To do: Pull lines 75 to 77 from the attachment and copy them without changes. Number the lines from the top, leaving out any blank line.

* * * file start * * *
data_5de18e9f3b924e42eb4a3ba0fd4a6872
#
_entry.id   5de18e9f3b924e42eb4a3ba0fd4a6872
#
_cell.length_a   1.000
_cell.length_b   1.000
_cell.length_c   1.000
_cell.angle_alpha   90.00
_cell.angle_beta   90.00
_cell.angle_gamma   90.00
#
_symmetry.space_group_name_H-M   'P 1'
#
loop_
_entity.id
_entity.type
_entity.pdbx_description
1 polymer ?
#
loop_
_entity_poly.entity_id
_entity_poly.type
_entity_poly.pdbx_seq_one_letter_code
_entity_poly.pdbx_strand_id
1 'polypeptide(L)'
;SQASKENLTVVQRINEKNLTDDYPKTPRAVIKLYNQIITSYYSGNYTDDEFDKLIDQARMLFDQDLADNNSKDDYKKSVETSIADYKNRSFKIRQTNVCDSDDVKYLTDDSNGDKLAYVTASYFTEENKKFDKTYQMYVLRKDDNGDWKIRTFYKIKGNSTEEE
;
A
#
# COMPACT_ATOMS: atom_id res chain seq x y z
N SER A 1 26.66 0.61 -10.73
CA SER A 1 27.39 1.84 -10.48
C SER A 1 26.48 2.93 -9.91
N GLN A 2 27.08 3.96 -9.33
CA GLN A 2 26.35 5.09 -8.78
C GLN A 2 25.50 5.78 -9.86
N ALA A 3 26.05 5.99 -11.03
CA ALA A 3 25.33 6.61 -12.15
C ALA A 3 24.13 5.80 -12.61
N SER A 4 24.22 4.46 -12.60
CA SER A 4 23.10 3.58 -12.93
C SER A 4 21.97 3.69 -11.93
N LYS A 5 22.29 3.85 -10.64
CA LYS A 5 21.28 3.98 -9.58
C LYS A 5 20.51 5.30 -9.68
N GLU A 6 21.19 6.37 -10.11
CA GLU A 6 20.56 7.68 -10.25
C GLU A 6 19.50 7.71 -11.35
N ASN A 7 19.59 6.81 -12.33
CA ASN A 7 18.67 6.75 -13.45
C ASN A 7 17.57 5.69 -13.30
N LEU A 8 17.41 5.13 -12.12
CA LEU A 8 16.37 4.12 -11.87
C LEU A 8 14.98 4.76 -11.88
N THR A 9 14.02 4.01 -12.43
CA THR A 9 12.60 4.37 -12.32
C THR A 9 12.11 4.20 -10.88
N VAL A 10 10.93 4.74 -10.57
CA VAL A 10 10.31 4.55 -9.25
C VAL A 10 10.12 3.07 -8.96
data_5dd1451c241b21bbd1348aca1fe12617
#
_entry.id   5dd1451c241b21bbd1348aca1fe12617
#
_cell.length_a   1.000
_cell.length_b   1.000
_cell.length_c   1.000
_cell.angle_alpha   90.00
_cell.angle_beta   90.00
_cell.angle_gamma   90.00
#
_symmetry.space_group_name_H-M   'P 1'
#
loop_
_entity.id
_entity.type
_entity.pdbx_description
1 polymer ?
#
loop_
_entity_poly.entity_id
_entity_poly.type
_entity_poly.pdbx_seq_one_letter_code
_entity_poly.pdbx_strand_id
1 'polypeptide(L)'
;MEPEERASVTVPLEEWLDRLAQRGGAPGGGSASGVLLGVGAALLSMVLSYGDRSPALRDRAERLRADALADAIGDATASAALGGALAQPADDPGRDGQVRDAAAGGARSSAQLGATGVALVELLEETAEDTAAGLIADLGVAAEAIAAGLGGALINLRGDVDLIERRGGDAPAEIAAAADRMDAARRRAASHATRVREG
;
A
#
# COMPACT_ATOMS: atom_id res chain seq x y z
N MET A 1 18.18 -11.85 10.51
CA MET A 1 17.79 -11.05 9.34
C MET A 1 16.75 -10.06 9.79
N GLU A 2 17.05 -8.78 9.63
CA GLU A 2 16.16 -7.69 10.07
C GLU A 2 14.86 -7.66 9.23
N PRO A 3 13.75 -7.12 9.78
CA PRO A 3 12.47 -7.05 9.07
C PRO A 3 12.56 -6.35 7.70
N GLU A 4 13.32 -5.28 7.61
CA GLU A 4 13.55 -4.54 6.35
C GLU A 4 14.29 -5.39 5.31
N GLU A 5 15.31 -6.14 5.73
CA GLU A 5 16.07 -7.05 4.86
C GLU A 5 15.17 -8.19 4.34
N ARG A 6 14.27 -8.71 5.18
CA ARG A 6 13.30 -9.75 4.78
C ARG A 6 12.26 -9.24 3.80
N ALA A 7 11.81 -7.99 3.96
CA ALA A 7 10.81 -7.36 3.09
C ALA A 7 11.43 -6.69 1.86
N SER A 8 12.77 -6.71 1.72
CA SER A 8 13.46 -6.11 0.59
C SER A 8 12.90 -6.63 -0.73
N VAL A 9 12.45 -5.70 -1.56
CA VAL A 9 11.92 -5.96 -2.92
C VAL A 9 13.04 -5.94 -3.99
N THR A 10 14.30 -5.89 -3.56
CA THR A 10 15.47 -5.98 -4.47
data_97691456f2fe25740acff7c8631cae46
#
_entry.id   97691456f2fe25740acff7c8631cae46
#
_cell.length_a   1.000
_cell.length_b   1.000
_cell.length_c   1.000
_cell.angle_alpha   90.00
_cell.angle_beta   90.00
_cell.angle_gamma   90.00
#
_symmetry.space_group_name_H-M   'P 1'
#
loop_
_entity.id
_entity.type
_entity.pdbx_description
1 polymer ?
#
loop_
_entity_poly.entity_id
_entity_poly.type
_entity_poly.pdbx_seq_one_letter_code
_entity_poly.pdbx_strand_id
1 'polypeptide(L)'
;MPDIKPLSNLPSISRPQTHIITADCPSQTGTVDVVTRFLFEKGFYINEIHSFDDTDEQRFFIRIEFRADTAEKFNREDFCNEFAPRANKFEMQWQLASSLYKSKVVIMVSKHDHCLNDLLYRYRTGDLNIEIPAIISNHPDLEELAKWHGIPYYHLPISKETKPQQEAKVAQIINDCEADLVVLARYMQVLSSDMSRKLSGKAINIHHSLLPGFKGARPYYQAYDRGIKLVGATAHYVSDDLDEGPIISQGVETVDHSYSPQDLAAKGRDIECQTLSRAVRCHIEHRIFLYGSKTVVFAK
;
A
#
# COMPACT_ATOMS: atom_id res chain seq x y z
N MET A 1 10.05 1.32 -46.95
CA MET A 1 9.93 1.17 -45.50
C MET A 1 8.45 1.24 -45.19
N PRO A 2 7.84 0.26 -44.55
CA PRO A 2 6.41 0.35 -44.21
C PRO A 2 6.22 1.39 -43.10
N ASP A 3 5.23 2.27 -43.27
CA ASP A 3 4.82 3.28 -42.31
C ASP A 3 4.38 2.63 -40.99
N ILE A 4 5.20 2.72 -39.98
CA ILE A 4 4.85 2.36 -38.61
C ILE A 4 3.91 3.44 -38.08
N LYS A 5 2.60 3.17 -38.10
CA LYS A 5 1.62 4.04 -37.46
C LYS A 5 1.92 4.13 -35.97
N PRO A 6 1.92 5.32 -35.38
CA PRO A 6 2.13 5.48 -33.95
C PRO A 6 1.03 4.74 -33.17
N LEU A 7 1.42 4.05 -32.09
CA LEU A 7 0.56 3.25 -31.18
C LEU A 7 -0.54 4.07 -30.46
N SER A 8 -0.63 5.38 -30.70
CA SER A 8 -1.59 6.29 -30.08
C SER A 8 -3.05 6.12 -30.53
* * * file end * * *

_entity.id
_entity.type
_entity.pdbx_description